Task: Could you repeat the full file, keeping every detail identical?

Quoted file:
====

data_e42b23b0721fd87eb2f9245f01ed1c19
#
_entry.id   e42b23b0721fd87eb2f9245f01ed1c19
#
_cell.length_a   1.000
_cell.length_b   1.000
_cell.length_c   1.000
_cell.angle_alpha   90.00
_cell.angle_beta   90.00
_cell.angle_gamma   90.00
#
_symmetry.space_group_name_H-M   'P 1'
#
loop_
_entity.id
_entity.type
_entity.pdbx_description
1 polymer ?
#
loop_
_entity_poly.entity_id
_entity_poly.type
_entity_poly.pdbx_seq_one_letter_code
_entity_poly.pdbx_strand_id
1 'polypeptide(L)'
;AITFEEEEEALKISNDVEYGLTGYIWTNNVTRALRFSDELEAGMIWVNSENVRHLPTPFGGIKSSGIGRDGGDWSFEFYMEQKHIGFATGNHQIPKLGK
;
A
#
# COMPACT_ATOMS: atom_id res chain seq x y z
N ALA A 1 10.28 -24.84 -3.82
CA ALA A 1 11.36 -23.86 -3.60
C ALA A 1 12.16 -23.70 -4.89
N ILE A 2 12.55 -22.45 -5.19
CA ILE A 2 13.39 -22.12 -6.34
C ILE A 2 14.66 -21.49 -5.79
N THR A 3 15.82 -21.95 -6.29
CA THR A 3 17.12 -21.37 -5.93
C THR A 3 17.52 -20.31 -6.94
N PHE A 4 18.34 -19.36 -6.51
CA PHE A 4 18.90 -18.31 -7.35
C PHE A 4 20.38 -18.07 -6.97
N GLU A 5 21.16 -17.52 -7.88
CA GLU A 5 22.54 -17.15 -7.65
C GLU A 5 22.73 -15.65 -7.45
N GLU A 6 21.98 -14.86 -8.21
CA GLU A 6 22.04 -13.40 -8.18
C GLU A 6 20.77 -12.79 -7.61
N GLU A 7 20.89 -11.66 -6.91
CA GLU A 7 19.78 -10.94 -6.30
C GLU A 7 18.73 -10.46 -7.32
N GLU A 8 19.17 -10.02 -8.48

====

data_e42b23b0721fd87eb2f9245f01ed1c19
#
_entry.id   e42b23b0721fd87eb2f9245f01ed1c19
#
_cell.length_a   1.000
_cell.length_b   1.000
_cell.length_c   1.000
_cell.angle_alpha   90.00
_cell.angle_beta   90.00
_cell.angle_gamma   90.00
#
_symmetry.space_group_name_H-M   'P 1'
#
loop_
_entity.id
_entity.type
_entity.pdbx_description
1 polymer ?
#
loop_
_entity_poly.entity_id
_entity_poly.type
_entity_poly.pdbx_seq_one_letter_code
_entity_poly.pdbx_strand_id
1 'polypeptide(L)'
;AITFEEEEEALKISNDVEYGLTGYIWTNNVTRALRFSDELEAGMIWVNSENVRHLPTPFGGIKSSGIGRDGGDWSFEFYMEQKHIGFATGNHQIPKLGK
;
A
#
# COMPACT_ATOMS: atom_id res chain seq x y z
N ALA A 1 10.28 -24.84 -3.82
CA ALA A 1 11.36 -23.86 -3.60
C ALA A 1 12.16 -23.70 -4.89
N ILE A 2 12.55 -22.45 -5.19
CA ILE A 2 13.39 -22.12 -6.34
C ILE A 2 14.66 -21.49 -5.79
N THR A 3 15.82 -21.95 -6.29
CA THR A 3 17.12 -21.37 -5.93
C THR A 3 17.52 -20.31 -6.94
N PHE A 4 18.34 -19.36 -6.51
CA PHE A 4 18.90 -18.31 -7.35
C PHE A 4 20.38 -18.07 -6.97
N GLU A 5 21.16 -17.52 -7.88
CA GLU A 5 22.54 -17.15 -7.65
C GLU A 5 22.73 -15.65 -7.45
N GLU A 6 21.98 -14.86 -8.21
CA GLU A 6 22.04 -13.40 -8.18
C GLU A 6 20.77 -12.79 -7.61
N GLU A 7 20.89 -11.66 -6.91
CA GLU A 7 19.78 -10.94 -6.30
C GLU A 7 18.73 -10.46 -7.32
N GLU A 8 19.17 -10.02 -8.48